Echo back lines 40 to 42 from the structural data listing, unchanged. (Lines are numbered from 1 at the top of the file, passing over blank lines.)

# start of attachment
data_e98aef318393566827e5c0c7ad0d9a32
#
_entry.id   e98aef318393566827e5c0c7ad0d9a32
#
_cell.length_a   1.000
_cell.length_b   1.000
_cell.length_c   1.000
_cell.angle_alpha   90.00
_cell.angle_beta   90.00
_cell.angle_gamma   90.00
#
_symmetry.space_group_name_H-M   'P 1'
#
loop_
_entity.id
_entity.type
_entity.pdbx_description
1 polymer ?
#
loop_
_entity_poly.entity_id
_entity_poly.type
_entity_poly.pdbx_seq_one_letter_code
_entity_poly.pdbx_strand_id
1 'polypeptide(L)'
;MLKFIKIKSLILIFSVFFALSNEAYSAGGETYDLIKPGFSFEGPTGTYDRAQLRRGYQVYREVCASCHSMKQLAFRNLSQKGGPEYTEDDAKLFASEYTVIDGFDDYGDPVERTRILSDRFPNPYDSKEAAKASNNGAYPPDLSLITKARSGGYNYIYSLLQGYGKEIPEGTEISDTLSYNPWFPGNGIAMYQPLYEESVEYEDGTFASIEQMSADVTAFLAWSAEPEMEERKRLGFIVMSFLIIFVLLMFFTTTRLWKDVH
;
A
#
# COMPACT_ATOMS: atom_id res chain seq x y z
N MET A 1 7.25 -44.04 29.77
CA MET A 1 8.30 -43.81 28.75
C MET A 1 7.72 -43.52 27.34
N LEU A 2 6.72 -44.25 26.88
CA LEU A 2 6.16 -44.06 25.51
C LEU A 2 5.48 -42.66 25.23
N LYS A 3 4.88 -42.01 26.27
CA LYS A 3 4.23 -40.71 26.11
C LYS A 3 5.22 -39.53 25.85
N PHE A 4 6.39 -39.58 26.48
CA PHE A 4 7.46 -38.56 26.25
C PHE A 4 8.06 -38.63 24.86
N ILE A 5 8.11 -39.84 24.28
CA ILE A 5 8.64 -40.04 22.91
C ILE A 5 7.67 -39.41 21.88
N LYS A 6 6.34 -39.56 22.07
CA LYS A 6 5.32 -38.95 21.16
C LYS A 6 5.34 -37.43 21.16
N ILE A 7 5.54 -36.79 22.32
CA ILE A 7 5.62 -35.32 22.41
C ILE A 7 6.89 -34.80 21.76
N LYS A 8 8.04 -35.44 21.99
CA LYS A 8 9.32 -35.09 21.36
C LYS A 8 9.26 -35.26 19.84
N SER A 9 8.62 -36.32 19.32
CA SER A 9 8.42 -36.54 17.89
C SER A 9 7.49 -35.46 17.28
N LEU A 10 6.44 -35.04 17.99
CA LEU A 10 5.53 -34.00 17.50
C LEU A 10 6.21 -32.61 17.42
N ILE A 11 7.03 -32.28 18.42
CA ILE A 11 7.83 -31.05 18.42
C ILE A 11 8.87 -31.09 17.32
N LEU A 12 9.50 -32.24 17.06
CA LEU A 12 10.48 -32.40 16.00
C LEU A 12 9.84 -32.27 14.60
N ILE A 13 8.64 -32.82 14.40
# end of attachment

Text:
N PHE A 4 6.39 -39.58 26.48
CA PHE A 4 7.46 -38.56 26.25
C PHE A 4 8.06 -38.63 24.86